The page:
We are also likely facing a new world of energy — one in which the prices of   oil and natural gas remain high. That means that countries that produce hydrocarbons are going to have lots of cash — trillions of dollars — over the next decade. (It also highlights why it is crucial to cut off Vladimir Putin’s chief source of revenue: his oil and gas industry.) 

One of the defining features of the new era is that it is post-American. The Pax Americana of the past three decades is over. You can see signs of this everywhere. Consider the fact that the leaders of the  UAE and Saudi Arabia — two countries that have depended on Washington for their security for decades — refused to even take phone calls from the U.S. president, according to the Wall Street Journal. Consider as well that Israel (initially) and India have refused to describe Putin’s actions as an invasion, and that all four countries have made it clear they will continue to do business with Russia.

The United States remains the world’s leading power, still stronger than all the rest by far. 

The greatest strategic opportunity lies with Europe, which could stop being the passive international actor it has been for decades. Europeans are ready to end the era of free security by raising defense spending and securing NATO’s eastern border. Germany’s remarkable turnaround is a start. If Europe becomes a strategic player on the world stage, that could be the biggest geopolitical shift to emerge from this war. A United States joined by a focused and unified Europe would be a super-alliance in support of liberal values. But for the West to become newly united and powerful, there is one essential condition: It must succeed in Ukraine. That is why the urgent necessity of the moment is to do what it takes — bearing costs and risks — to ensure that Putin does not prevail.  See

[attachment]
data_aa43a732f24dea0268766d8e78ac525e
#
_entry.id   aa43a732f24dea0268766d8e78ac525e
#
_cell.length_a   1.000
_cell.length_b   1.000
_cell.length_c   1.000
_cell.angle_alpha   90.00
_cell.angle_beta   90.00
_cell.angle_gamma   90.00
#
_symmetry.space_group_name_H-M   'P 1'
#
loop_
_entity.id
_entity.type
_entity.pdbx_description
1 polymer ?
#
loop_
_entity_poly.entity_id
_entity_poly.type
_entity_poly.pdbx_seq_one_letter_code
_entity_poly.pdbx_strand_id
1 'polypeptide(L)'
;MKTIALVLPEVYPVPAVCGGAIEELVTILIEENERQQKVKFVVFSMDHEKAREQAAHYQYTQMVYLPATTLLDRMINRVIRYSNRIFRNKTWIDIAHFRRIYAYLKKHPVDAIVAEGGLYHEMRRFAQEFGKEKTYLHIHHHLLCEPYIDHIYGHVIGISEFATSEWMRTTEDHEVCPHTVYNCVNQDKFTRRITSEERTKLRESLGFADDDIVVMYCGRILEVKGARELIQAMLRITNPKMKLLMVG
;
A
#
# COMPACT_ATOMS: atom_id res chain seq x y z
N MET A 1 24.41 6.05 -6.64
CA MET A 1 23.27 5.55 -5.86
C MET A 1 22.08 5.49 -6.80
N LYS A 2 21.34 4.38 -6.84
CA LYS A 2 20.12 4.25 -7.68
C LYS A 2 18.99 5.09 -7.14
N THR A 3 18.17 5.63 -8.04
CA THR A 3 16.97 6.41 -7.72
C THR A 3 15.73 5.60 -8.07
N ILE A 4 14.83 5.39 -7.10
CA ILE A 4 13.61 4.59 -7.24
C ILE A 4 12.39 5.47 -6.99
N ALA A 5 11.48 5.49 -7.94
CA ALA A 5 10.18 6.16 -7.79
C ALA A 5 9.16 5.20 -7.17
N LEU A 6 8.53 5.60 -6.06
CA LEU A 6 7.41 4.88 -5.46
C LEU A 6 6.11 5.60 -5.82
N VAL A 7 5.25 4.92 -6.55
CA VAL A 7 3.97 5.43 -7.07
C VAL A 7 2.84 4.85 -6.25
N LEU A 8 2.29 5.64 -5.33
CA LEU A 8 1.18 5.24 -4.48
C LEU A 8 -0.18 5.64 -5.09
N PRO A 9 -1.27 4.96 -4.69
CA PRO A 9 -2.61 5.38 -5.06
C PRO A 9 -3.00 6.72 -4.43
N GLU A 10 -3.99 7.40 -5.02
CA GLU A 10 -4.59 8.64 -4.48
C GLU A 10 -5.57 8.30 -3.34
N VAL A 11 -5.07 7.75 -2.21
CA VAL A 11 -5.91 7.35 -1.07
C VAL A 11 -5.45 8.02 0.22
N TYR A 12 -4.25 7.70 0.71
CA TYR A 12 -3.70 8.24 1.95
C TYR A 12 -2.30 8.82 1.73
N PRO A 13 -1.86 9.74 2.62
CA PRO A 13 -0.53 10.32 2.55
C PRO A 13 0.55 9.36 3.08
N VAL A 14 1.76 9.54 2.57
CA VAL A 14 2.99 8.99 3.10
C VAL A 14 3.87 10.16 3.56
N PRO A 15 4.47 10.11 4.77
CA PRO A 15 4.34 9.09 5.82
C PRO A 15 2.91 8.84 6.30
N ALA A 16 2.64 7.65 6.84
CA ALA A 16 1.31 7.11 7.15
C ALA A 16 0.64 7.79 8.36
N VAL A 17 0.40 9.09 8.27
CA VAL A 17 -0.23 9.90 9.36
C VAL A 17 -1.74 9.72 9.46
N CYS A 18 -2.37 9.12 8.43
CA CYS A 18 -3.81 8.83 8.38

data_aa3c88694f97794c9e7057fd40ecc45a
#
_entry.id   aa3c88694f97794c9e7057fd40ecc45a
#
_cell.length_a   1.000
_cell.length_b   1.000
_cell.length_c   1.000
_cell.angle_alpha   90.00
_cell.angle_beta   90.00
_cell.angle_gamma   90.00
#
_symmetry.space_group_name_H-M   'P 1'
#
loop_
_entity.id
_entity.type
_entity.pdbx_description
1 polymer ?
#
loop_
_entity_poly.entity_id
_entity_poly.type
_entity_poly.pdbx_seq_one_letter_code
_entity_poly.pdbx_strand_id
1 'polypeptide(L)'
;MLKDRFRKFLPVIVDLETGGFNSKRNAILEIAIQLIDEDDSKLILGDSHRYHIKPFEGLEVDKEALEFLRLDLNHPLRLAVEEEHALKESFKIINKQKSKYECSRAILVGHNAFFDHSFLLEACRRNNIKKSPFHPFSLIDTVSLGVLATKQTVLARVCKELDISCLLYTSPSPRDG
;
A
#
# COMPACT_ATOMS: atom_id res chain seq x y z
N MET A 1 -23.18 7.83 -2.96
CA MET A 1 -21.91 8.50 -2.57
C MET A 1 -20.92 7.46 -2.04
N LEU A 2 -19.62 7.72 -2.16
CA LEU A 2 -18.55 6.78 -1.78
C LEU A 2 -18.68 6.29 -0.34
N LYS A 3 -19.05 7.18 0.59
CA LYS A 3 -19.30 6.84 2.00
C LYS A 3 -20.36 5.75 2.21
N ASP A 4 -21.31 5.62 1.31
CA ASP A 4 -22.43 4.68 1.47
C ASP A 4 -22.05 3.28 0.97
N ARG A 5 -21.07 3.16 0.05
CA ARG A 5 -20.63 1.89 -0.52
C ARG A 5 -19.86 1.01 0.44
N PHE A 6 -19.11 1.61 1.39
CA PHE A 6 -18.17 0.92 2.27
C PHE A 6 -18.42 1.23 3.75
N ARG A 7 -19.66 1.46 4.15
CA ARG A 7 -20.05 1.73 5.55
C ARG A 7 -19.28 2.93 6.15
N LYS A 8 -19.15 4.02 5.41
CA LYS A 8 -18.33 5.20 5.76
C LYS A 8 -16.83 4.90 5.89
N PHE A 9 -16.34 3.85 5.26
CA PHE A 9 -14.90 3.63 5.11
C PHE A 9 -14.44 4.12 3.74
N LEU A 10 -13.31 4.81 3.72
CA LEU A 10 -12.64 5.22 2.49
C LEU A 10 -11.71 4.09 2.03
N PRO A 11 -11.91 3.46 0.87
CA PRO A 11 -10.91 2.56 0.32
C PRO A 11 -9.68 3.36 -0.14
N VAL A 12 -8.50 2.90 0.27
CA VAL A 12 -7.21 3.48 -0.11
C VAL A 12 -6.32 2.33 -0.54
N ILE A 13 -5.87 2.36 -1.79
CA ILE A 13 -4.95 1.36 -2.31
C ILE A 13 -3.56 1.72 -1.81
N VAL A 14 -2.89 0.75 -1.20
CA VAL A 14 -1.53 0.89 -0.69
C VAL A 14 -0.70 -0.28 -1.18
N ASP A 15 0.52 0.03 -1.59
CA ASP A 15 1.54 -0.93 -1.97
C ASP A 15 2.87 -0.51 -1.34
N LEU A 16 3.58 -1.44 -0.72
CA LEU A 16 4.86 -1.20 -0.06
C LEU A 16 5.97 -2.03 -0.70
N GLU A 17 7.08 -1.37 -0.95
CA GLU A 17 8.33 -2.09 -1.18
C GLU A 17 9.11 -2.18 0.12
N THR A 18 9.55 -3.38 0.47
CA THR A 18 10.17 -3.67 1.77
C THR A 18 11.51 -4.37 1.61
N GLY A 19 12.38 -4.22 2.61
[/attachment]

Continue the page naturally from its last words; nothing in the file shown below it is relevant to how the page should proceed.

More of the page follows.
Putin’s unprovoked aggression in Ukraine confirmed that Putin’s Russia is incompatible with libertarian democracy, and that a new strategic containment policy is needed.  It recalls President Truman’s policy of containment in the Cold War announced on March 12, 1947.  See  Also


Joe Sacarborough has opined that The War in Ukraine is moving into a new phase.  Biden and the West had better get ready.  Scarborough chided President Biden for emphasis on what America and NATO won’t do in Ukraine rather than what they will do if Putin does not cease his unprovoked aggression. See